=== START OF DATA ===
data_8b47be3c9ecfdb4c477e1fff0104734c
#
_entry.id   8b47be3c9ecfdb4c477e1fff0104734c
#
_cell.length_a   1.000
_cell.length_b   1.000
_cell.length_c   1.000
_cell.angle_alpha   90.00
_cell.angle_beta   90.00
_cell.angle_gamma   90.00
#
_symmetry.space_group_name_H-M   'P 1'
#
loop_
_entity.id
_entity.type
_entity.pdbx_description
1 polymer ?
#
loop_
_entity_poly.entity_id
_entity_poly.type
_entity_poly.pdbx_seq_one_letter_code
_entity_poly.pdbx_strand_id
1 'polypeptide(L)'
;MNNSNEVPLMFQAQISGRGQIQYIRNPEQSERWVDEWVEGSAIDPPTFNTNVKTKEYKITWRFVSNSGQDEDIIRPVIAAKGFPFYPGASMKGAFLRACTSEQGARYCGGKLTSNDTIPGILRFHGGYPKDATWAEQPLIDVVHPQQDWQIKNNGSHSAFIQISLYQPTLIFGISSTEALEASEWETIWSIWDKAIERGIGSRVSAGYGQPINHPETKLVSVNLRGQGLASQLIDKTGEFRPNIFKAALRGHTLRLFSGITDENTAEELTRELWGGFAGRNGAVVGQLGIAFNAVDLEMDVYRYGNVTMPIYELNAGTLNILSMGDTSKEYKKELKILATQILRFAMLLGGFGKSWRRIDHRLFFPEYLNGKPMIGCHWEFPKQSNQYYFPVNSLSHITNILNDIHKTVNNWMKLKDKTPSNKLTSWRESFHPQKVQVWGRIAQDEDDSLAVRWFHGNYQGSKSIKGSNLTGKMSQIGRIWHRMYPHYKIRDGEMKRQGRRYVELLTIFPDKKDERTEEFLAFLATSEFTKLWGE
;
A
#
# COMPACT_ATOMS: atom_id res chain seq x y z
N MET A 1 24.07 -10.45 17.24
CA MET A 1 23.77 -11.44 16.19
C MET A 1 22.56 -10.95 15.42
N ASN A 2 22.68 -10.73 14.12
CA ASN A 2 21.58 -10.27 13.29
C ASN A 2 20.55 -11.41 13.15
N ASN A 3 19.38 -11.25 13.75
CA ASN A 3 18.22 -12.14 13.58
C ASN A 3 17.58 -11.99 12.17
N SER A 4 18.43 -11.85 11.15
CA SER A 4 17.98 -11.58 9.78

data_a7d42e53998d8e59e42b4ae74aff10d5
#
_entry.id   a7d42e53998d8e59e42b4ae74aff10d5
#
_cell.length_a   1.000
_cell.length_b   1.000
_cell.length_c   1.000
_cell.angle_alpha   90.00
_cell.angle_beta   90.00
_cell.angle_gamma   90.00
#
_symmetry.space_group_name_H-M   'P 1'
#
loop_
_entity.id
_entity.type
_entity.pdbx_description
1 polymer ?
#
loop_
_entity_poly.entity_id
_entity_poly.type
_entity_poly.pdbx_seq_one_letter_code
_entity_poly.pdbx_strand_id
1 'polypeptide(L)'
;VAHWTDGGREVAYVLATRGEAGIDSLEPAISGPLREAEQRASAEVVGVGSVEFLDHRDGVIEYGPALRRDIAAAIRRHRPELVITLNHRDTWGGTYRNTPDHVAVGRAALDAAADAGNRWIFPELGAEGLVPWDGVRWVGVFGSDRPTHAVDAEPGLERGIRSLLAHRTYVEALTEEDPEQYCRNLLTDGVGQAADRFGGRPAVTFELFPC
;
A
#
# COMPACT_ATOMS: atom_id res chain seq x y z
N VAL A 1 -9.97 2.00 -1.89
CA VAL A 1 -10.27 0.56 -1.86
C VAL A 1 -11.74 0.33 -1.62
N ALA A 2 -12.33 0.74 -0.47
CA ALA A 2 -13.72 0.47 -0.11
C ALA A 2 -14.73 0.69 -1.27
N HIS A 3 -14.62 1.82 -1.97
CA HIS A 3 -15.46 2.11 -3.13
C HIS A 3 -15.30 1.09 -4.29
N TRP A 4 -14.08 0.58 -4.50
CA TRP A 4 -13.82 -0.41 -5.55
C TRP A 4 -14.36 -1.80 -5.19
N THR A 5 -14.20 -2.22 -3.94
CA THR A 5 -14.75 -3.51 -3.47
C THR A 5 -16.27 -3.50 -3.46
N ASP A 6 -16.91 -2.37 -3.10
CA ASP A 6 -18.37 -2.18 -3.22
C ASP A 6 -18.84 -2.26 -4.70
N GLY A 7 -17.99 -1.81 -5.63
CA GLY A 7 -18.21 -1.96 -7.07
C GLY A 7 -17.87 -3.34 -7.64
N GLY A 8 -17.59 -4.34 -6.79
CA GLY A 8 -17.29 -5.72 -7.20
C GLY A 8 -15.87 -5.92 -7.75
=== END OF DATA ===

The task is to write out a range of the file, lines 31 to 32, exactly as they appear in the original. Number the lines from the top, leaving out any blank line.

N MET A 1 24.07 -10.45 17.24
CA MET A 1 23.77 -11.44 16.19